BEKASI, Indonesia — By the thousands, they sleep in hallways, tents and cars, gasping for air as they wait for beds in overcrowded hospitals that may not have oxygen to give them. Others see hospitals as hopeless, even dangerous, and take their chances at home.

Wherever they lie, as COVID-19 steals their breath away, their families engage in a frantic, daily hunt for scarce supplies of life-giving oxygen.

Indonesia has become the new epicenter of the pandemic, surpassing India and Brazil to become the country with the world’s highest count of new infections. The surge is part of a wave across Southeast Asia, where vaccination rates are low but countries had, until recently, contained the virus relatively well​. Vietnam, Malaysia, Myanmar and Thailand are also facing their largest outbreaks yet and have imposed new restrictions.

In Indonesia, cases and deaths have skyrocketed in the past month as the highly contagious delta variant sweeps through densely populated Java island, as well as Bali. In some regions, the coronavirus has pushed the medical system past its limits, although hospitals are taking emergency steps to expand capacity.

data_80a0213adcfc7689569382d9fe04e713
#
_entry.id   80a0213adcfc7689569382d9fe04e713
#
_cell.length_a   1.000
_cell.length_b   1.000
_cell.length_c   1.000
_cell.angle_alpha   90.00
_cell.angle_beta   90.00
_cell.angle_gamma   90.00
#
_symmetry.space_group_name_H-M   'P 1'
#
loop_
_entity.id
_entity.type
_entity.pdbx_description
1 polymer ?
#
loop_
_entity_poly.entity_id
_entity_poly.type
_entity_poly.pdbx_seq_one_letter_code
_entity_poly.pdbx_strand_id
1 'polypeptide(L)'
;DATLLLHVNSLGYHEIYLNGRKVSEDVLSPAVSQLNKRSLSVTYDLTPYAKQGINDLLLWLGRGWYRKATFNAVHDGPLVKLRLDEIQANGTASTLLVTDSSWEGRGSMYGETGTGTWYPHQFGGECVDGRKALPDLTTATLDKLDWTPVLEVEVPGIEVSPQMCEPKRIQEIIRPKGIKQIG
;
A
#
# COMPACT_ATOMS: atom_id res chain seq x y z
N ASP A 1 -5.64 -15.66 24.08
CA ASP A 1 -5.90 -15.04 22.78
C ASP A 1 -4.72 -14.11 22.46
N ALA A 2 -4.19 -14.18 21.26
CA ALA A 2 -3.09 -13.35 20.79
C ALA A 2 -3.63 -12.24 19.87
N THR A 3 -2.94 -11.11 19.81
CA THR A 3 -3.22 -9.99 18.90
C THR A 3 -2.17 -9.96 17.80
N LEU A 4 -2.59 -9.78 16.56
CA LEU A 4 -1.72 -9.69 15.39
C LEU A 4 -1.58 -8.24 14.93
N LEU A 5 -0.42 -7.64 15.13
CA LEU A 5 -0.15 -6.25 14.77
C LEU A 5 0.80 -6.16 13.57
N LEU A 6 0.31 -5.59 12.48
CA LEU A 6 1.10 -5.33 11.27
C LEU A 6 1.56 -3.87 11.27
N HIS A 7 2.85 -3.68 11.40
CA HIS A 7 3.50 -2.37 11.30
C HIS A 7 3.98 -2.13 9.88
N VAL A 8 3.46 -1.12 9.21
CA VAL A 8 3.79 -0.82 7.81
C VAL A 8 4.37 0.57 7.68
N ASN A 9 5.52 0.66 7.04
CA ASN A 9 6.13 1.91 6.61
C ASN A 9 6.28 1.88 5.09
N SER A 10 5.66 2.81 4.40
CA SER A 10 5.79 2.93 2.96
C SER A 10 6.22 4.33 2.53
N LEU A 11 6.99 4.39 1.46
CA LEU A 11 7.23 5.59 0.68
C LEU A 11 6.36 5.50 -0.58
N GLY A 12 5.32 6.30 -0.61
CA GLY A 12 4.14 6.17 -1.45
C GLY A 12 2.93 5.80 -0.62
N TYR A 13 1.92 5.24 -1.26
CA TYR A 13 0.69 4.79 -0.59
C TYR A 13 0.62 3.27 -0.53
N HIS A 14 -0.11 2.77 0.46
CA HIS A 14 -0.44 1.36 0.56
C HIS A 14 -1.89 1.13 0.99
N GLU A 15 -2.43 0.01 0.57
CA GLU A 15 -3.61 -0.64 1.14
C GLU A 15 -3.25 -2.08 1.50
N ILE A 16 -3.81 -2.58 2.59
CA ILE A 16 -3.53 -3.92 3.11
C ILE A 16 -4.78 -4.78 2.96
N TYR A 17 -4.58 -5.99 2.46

On Thursday, Indonesian authorities reported nearly 57,000 new cases, the highest daily total yet — seven times as many as a month earlier. On Friday, they reported a record 1,205 deaths, bringing the country’s official toll from the pandemic to more than 71,000.

But some health experts say those figures vastly understate the spread in Indonesia, the world’s fourth-most-populous nation, because testing has been limited. Dicky Budiman, an Indonesian public health researcher at Griffith University in Australia, estimates that the true number of cases is three to six times higher.


In India, where the delta variant was first identified, daily cases peaked at more than 414,000 in May, but they have since dropped to about 40,000.

Despite Indonesia’s mushrooming caseload, officials say they have the situation under control.

“If we talk about the worst-case scenario, 60,000 or slightly more, we are pretty OK,” said Luhut Pandjaitan, a senior minister assigned by President Joko Widodo to handle the crisis. “We are hoping that it will not reach 100,000, but even so, we are preparing now for if we ever get there.”

Only about 15% of Indonesia’s 270 million people have received a dose of a coronavirus vaccine, and just 6% are fully inoculated.